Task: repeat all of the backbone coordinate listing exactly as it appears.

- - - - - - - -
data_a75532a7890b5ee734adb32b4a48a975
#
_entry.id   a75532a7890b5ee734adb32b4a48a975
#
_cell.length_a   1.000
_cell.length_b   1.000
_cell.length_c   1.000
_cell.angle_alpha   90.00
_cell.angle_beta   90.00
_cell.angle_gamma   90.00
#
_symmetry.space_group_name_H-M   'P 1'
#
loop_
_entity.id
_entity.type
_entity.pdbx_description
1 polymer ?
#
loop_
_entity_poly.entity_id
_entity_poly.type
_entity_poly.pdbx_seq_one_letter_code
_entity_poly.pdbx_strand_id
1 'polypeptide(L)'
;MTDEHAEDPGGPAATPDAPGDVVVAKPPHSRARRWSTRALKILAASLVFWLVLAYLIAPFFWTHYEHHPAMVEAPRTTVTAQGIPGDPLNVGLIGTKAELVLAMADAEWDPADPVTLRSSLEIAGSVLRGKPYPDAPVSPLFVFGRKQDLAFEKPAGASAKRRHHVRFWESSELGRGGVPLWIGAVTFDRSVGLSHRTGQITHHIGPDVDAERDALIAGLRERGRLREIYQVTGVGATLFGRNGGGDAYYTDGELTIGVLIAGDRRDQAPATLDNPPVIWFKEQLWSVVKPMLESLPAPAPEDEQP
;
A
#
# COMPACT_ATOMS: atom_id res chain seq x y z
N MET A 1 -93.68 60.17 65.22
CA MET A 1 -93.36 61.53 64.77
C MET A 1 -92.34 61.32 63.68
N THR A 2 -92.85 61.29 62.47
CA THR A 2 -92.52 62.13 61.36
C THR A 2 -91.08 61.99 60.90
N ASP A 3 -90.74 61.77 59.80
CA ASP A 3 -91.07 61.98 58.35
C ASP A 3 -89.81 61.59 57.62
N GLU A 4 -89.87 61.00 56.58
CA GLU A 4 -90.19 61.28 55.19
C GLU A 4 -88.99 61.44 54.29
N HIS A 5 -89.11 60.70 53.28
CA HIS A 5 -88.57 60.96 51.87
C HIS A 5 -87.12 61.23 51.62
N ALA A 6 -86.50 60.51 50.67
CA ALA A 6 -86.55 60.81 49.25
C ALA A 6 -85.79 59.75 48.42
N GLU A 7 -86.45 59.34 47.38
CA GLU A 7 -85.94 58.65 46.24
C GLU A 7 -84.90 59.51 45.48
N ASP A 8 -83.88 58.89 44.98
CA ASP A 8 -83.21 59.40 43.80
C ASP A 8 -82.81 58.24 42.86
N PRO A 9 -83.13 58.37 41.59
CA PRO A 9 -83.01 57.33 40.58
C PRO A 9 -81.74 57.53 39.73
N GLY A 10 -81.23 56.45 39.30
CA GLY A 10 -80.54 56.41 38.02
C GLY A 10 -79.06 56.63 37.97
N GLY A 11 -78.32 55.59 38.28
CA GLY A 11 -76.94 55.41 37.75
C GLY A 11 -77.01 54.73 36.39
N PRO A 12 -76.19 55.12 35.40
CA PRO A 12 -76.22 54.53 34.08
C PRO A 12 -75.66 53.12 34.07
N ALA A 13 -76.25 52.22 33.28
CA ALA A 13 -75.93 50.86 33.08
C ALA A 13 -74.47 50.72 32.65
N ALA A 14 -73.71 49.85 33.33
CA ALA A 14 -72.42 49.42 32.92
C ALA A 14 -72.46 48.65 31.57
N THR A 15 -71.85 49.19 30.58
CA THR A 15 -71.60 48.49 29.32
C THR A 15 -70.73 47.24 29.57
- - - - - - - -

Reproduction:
data_a75532a7890b5ee734adb32b4a48a975
#
_entry.id   a75532a7890b5ee734adb32b4a48a975
#
_cell.length_a   1.000
_cell.length_b   1.000
_cell.length_c   1.000
_cell.angle_alpha   90.00
_cell.angle_beta   90.00
_cell.angle_gamma   90.00
#
_symmetry.space_group_name_H-M   'P 1'
#
loop_
_entity.id
_entity.type
_entity.pdbx_description
1 polymer ?
#
loop_
_entity_poly.entity_id
_entity_poly.type
_entity_poly.pdbx_seq_one_letter_code
_entity_poly.pdbx_strand_id
1 'polypeptide(L)'
;MTDEHAEDPGGPAATPDAPGDVVVAKPPHSRARRWSTRALKILAASLVFWLVLAYLIAPFFWTHYEHHPAMVEAPRTTVTAQGIPGDPLNVGLIGTKAELVLAMADAEWDPADPVTLRSSLEIAGSVLRGKPYPDAPVSPLFVFGRKQDLAFEKPAGASAKRRHHVRFWESSELGRGGVPLWIGAVTFDRSVGLSHRTGQITHHIGPDVDAERDALIAGLRERGRLREIYQVTGVGATLFGRNGGGDAYYTDGELTIGVLIAGDRRDQAPATLDNPPVIWFKEQLWSVVKPMLESLPAPAPEDEQP
;
A
#
# COMPACT_ATOMS: atom_id res chain seq x y z
N MET A 1 -93.68 60.17 65.22
CA MET A 1 -93.36 61.53 64.77
C MET A 1 -92.34 61.32 63.68
N THR A 2 -92.85 61.29 62.47
CA THR A 2 -92.52 62.13 61.36
C THR A 2 -91.08 61.99 60.90
N ASP A 3 -90.74 61.77 59.80
CA ASP A 3 -91.07 61.98 58.35
C ASP A 3 -89.81 61.59 57.62
N GLU A 4 -89.87 61.00 56.58
CA GLU A 4 -90.19 61.28 55.19
C GLU A 4 -88.99 61.44 54.29
N HIS A 5 -89.11 60.70 53.28
CA HIS A 5 -88.57 60.96 51.87
C HIS A 5 -87.12 61.23 51.62
N ALA A 6 -86.50 60.51 50.67
CA ALA A 6 -86.55 60.81 49.25
C ALA A 6 -85.79 59.75 48.42
N GLU A 7 -86.45 59.34 47.38
CA GLU A 7 -85.94 58.65 46.24
C GLU A 7 -84.90 59.51 45.48
N ASP A 8 -83.88 58.89 44.98
CA ASP A 8 -83.21 59.40 43.80
C ASP A 8 -82.81 58.24 42.86
N PRO A 9 -83.13 58.37 41.59
CA PRO A 9 -83.01 57.33 40.58
C PRO A 9 -81.74 57.53 39.73
N GLY A 10 -81.23 56.45 39.30
CA GLY A 10 -80.54 56.41 38.02
C GLY A 10 -79.06 56.63 37.97
N GLY A 11 -78.32 55.59 38.28
CA GLY A 11 -76.94 55.41 37.75
C GLY A 11 -77.01 54.73 36.39
N PRO A 12 -76.19 55.12 35.40
CA PRO A 12 -76.22 54.53 34.08
C PRO A 12 -75.66 53.12 34.07
N ALA A 13 -76.25 52.22 33.28
CA ALA A 13 -75.93 50.86 33.08
C ALA A 13 -74.47 50.72 32.65
N ALA A 14 -73.71 49.85 33.33
CA ALA A 14 -72.42 49.42 32.92
C ALA A 14 -72.46 48.65 31.57
N THR A 15 -71.85 49.19 30.58
CA THR A 15 -71.60 48.49 29.32
C THR A 15 -70.73 47.24 29.57